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The Kinect for Windows SDK beta is a programming toolkit for application developers. It enables the academic and enthusiast communities easy access to the capabilities offered by the Microsoft Kinect device connected to computers running the Windows 7 operating system.

The Kinect for Windows SDK beta includes drivers, rich APIs for raw sensor streams and human motion tracking, installation documents, and resource materials. It provides Kinect capabilities to developers who build applications with C++, C#, or Visual Basic by using Microsoft Visual Studio 2010.

A Siggraph 2010 course

“There are strong indications that the future of interactive graphics programming is a model more flexible than today’s OpenGL/Direct3D pipelines. As such, graphics developers need to have a basic understanding of how to combine emerging parallel programming techniques and more flexible graphics processors with the traditional interactive rendering pipeline. The first half of the course introduces attendees to modern parallel graphics architectures and parallel programming models, and describes current and near-term use of these new capabilities for real-time rendering. The second half of the course looks farther ahead at trends emerging in the academic literature and offline rendering communities as researchers use these many-core parallel architectures to explore future rendering pipelines. Topics include future, and more flexible, rendering pipelines that support true motion blur, depth-of-field, curved surfaces, and complex dynamic lighting. The course concludes with a panel, moderated by the creator of OpenGL Kurt Akeley, on the role of fixed function hardware in future graphics architectures.”

Slides available in here.

Ray Wenderlich’ssite has posted an OpenGL ES 2.0 for iPhone Tutorial for beginners. It starts from scratch, describing how to setup a project and goes all the way till drawing a 3D rotating cube.

Optimization is a must in computer graphics applications, mainly in those devoted to real-time interaction, such as visualization and games. One possibility is to optimise everything that can be optimised, but this is in most cases a waste of time. There are segments in our applications that when optimised bring an overall gain in efficiency to our application, but this is not true for all segments.

VSPL, a component of the Very Simple * Libraries, brings a profiler which you can display on top of your application using OpenGL. There are no dependencies whatsoever, and the only requirement to display the profile report on top of the application is a function to display a string. In OpenGL you can use VSFL, another component of the Very Simple * Libraries.

Some materials of Lighthouse3D have been translated to Turkish by Mümin Güler and are available at http://opengltr.blogspot.com/. The contents include most of the GLUT tutorial, GLSL tutorial, and picking tutorial.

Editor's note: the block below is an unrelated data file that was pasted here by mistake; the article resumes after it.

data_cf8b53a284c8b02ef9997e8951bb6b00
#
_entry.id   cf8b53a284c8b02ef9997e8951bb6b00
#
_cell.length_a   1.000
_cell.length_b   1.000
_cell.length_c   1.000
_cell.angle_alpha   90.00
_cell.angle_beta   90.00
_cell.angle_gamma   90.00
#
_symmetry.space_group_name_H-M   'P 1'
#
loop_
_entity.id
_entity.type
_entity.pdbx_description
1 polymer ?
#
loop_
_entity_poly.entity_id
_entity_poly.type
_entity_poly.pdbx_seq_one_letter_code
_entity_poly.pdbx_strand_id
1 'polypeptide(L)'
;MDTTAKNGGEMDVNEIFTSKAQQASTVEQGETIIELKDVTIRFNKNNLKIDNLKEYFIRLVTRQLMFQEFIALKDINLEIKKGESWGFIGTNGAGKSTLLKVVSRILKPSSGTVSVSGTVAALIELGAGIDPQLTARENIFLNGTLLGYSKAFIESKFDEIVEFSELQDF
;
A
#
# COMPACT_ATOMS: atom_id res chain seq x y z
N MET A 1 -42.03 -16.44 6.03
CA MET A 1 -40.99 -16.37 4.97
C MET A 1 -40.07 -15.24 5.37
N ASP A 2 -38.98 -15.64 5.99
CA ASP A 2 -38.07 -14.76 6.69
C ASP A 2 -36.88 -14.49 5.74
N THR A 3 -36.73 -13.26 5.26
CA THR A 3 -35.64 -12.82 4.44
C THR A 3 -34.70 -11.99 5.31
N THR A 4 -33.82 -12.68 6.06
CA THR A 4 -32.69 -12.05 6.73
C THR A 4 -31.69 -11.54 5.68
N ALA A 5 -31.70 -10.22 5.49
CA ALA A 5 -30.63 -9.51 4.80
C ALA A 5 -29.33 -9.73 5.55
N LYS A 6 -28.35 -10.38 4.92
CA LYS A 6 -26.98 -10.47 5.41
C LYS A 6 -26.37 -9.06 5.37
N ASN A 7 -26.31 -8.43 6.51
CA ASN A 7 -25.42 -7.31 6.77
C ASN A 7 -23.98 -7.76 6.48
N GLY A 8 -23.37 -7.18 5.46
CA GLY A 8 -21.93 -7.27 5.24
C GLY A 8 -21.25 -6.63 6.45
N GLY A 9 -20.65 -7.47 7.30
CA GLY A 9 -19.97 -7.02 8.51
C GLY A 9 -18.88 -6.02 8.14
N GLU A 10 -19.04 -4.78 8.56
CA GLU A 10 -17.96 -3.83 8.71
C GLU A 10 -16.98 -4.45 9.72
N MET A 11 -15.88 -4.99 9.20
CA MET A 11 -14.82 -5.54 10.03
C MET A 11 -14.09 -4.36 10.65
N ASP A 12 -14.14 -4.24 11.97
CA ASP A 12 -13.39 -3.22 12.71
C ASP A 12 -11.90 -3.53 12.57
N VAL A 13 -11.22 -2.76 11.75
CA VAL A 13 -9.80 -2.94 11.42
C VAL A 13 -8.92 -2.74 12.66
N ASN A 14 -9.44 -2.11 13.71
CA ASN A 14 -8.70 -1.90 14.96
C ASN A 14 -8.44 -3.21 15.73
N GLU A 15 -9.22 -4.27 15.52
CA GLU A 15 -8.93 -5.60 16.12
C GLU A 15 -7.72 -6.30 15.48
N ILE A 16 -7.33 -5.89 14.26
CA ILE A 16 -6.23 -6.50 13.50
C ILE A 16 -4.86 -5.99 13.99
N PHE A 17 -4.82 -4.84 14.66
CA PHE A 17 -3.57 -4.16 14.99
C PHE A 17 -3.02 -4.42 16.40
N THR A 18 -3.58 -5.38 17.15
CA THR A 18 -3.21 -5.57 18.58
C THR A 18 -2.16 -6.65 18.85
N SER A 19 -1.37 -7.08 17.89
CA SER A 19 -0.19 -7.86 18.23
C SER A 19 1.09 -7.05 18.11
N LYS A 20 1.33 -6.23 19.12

Very Simple Font Library – Text rendering is very useful to display information on top of a 3D world. VSFL aims at providing users with the ability to render bitmapped text in an OpenGL application using the core profile.

With immediate mode gone in core OpenGL versions, so are the vast majority of font libs that worked with OpenGL. Immediate mode was terribly slow, and code wise very extensive. Vertex Buffers are clearly the way to go. This lib uses VAOs and vertex buffers to render text.

One of the features that was not selected to be part of the core functionality was matrix handling. Previously we had OpenGL and GLU functions that provided the means for easily setting the camera, defining projections, and performing geometric transformations on graphical objects.

The Very Simple Matrix Library (VSML) aims at providing users with a functionality similar to the one available up to OpenGL 3.2. I’ve been using OpenGL for a long time and those matrix handling functions served most of my purposes when programming graphics, hence I grew fond of them. I missed them in the new OpenGL versions so I decided to write a simple lib to perform the same tasks in a very similar way.

Learning Modern 3D Graphics Programming is almost an online book on core OpenGL. It covers a lot of ground, from drawing a triangle to HDR. The index promises a continuation onto texturing, render targets, and advanced lighting.

The Basics of the Art of Lighting is a three part tutorial by Audri Phillips from Intel. Autodesk Maya is the tool used in this tutorial, but the concepts are universal and useful to learn in order to understand the light interactions that occur in the real world.

Ultimately, lighting is about controlling and shaping light and shadows, reflections, refractions, and even color-whether you do it on a computer or on a film set. This kind of control requires an understanding of how light works, the aesthetic art of lighting, and techniques for lighting. This knowledge helps you develop your eye so that you can look with understanding at your image, clearly see it, and know what needs to be done. By looking and learning as much as you can about color and lighting, you can decide which information to use to create your lighting design-be it naturalistic or stylized in a myriad of ways.

Chapter 3 from OpenGLBook.com is now available. The new chapter covers index buffers and primitive types. Source code compatible with OpenGL 3.3 is provided.

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